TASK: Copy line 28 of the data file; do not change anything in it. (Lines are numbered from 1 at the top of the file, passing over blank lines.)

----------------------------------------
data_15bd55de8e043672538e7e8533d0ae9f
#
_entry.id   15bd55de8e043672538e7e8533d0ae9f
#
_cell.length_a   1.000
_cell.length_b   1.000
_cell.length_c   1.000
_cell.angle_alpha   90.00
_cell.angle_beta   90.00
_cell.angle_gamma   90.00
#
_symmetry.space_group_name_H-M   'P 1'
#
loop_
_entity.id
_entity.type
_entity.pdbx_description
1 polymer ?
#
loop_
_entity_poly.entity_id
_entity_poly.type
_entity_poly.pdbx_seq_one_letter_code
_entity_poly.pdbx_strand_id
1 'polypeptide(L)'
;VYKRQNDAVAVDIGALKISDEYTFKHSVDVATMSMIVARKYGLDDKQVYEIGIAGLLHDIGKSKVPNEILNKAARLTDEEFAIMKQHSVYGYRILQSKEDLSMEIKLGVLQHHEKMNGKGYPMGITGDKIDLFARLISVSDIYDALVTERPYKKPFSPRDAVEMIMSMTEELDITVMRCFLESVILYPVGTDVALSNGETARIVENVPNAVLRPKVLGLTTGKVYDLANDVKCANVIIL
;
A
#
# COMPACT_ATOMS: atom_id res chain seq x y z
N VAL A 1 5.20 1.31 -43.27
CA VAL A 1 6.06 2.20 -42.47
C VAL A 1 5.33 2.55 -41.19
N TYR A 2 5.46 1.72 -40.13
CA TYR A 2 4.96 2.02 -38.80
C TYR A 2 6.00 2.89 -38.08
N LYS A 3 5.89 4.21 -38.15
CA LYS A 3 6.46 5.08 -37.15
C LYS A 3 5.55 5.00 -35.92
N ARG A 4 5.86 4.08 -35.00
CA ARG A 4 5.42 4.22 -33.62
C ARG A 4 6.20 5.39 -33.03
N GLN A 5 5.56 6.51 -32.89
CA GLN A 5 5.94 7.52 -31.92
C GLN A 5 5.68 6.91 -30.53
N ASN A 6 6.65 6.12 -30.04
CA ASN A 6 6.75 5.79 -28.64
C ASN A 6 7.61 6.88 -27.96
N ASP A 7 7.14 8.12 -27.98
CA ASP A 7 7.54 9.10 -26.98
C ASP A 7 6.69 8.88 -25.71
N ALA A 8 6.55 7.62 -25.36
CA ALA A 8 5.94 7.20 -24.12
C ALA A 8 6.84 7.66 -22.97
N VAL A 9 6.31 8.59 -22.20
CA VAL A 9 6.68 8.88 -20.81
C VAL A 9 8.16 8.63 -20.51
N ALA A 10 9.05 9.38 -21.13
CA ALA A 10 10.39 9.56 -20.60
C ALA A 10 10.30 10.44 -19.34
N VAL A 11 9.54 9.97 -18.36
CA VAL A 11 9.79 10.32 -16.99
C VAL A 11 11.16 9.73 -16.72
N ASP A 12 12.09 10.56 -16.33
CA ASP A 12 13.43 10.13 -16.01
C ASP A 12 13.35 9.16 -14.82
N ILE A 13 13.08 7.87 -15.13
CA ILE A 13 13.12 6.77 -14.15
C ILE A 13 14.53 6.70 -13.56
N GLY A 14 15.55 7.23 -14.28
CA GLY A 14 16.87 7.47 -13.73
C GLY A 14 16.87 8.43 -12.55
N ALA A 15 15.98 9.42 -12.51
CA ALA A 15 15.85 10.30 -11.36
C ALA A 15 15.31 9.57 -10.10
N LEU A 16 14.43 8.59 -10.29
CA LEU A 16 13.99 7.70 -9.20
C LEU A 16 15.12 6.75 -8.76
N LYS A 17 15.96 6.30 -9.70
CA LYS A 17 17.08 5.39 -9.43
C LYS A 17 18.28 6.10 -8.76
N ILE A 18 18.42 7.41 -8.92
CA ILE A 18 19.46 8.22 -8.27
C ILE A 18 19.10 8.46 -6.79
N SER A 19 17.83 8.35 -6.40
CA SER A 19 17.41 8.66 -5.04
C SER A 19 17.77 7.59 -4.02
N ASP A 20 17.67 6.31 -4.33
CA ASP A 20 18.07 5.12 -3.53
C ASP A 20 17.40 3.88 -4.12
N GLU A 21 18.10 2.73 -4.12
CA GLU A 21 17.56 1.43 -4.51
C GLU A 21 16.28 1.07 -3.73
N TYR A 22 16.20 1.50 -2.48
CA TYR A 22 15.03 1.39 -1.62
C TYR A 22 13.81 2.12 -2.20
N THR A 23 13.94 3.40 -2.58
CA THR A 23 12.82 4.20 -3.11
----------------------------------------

A